Yet thanks to pressure from outraged donors and, perhaps, fear of repercussions from possible violations of Title VI of the Civil Rights Act, an email to the George Washington University community from Provost and Executive Vice President for Academic Affairs M. Brian Blake proved that administrators can do the right thing. The first sentence made clear his intentions about Feldman, a professor of anthropology: "We have listened and heard the concerns from some members of our community about the appointment of Dr. Elana Feldman." In the email's penultimate paragraph he sealed the deal: "Dr. Feldman will not be a candidate for the permanent position."
Blake reiterated the university's opposition to BDS and assured his readers that Feldman had "specifically committed to adhering to GW's policy regarding freedom of expression." Feldman's long record of anti-Israel activism, including her (failed) efforts to pass a pro-BDS resolution in the American Anthropological Association, mandated this assurance. Unfortunately, so did Blake's earlier whitewashing of Feldman's obvious shortcomings.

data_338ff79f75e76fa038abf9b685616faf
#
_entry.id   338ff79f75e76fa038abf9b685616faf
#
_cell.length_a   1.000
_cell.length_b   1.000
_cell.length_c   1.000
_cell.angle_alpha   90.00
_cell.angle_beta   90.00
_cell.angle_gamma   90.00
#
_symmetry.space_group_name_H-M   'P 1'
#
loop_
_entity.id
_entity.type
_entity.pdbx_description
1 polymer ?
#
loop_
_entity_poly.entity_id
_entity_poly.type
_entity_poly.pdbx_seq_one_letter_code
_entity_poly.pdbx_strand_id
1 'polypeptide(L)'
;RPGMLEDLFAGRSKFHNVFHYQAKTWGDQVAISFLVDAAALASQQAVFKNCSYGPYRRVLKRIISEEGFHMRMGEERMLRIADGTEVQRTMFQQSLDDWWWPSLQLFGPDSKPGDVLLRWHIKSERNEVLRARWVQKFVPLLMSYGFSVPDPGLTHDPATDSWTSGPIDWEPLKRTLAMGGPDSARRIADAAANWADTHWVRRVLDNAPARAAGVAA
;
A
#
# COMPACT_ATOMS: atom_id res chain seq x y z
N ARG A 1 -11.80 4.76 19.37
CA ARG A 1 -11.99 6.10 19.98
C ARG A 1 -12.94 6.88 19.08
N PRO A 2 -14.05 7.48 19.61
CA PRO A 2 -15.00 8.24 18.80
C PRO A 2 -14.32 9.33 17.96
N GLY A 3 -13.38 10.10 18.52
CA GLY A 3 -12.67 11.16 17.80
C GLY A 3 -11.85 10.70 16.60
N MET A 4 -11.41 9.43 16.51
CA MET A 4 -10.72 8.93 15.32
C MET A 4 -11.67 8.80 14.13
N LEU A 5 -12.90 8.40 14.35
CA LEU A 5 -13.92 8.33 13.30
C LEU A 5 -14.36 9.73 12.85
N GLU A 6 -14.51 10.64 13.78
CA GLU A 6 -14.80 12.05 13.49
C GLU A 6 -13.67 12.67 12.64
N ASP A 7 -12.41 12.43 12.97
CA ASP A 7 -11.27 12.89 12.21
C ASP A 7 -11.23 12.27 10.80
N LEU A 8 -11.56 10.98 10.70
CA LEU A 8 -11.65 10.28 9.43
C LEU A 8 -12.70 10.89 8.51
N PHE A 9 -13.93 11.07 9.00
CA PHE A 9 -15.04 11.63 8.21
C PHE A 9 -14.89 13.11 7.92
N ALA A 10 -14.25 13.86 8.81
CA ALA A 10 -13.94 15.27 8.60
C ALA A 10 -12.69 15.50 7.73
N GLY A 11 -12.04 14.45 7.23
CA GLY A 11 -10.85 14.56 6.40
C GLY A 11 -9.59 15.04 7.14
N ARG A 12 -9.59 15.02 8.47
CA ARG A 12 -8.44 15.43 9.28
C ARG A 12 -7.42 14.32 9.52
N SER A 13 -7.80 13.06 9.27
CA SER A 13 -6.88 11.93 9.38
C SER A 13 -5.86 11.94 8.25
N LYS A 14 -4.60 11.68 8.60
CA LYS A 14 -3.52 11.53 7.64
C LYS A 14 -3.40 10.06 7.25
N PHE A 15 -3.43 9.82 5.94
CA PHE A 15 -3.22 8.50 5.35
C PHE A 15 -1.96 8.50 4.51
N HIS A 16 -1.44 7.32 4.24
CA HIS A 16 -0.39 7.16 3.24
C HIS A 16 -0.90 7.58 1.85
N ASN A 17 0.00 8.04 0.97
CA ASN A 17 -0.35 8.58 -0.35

In the original May 8 announcement of Feldman's appointment, Blake gushed: she "brings to the interim dean role more than a decade of teaching and administrative experience." Worse, "As an expert in her field with close working relationships with faculty, students and staff, she is an excellent choice to serve in this role." A week later, in the face of mounting criticism, Blake assured JTA of Feldman's "respect for and commitment to all students, faculty and staff of the Elliott School community." If Feldman had her way, those close relationships and commitments surely wouldn't involve Israeli academics or universities.
In the end, however, Provost Blake took a rare stand for genuine academic freedom, even where Israeli academics are concerned. For that, he deserves our thanks – and our watchful eye.
Winfield Myers is director of academic affairs at the Middle East Forum and director of its Campus Watch project.